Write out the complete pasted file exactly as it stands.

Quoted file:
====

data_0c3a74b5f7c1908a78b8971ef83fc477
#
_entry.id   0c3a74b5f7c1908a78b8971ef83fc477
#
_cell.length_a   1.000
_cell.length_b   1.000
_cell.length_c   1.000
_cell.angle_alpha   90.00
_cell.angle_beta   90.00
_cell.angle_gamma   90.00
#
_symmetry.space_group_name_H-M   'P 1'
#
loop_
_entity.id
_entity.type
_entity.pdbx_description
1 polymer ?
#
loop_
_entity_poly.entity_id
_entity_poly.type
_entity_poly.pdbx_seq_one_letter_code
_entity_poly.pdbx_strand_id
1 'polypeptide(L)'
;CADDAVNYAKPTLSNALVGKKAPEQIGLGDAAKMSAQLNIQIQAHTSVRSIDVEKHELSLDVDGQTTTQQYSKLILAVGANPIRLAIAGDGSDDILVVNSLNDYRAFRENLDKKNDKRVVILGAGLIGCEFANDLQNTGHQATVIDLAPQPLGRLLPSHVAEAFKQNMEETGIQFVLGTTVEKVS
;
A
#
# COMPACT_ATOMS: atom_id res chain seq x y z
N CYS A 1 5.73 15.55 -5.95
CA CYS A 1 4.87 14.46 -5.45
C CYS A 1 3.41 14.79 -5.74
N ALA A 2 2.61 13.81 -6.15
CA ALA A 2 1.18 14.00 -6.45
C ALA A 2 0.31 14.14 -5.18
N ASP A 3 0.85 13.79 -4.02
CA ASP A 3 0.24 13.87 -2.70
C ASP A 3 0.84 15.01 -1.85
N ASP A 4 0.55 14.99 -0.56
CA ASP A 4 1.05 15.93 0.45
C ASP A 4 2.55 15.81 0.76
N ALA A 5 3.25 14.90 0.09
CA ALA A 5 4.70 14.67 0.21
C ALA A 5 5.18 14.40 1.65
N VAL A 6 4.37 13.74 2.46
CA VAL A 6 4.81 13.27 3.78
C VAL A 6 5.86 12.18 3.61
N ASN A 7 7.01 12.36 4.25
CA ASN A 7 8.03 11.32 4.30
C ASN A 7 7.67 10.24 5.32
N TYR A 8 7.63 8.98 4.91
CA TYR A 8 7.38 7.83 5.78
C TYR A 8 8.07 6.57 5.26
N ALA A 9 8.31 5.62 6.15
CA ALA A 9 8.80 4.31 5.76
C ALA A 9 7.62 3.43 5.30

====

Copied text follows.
data_0c3a74b5f7c1908a78b8971ef83fc477
#
_entry.id   0c3a74b5f7c1908a78b8971ef83fc477
#
_cell.length_a   1.000
_cell.length_b   1.000
_cell.length_c   1.000
_cell.angle_alpha   90.00
_cell.angle_beta   90.00
_cell.angle_gamma   90.00
#
_symmetry.space_group_name_H-M   'P 1'
#
loop_
_entity.id
_entity.type
_entity.pdbx_description
1 polymer ?
#
loop_
_entity_poly.entity_id
_entity_poly.type
_entity_poly.pdbx_seq_one_letter_code
_entity_poly.pdbx_strand_id
1 'polypeptide(L)'
;CADDAVNYAKPTLSNALVGKKAPEQIGLGDAAKMSAQLNIQIQAHTSVRSIDVEKHELSLDVDGQTTTQQYSKLILAVGANPIRLAIAGDGSDDILVVNSLNDYRAFRENLDKKNDKRVVILGAGLIGCEFANDLQNTGHQATVIDLAPQPLGRLLPSHVAEAFKQNMEETGIQFVLGTTVEKVS
;
A
#
# COMPACT_ATOMS: atom_id res chain seq x y z
N CYS A 1 5.73 15.55 -5.95
CA CYS A 1 4.87 14.46 -5.45
C CYS A 1 3.41 14.79 -5.74
N ALA A 2 2.61 13.81 -6.15
CA ALA A 2 1.18 14.00 -6.45
C ALA A 2 0.31 14.14 -5.18
N ASP A 3 0.85 13.79 -4.02
CA ASP A 3 0.24 13.87 -2.70
C ASP A 3 0.84 15.01 -1.85
N ASP A 4 0.55 14.99 -0.56
CA ASP A 4 1.05 15.93 0.45
C ASP A 4 2.55 15.81 0.76
N ALA A 5 3.25 14.90 0.09
CA ALA A 5 4.70 14.67 0.21
C ALA A 5 5.18 14.40 1.65
N VAL A 6 4.37 13.74 2.46
CA VAL A 6 4.81 13.27 3.78
C VAL A 6 5.86 12.18 3.61
N ASN A 7 7.01 12.36 4.25
CA ASN A 7 8.03 11.32 4.30
C ASN A 7 7.67 10.24 5.32
N TYR A 8 7.63 8.98 4.91
CA TYR A 8 7.38 7.83 5.78
C TYR A 8 8.07 6.57 5.26
N ALA A 9 8.31 5.62 6.15
CA ALA A 9 8.80 4.31 5.76
C ALA A 9 7.62 3.43 5.30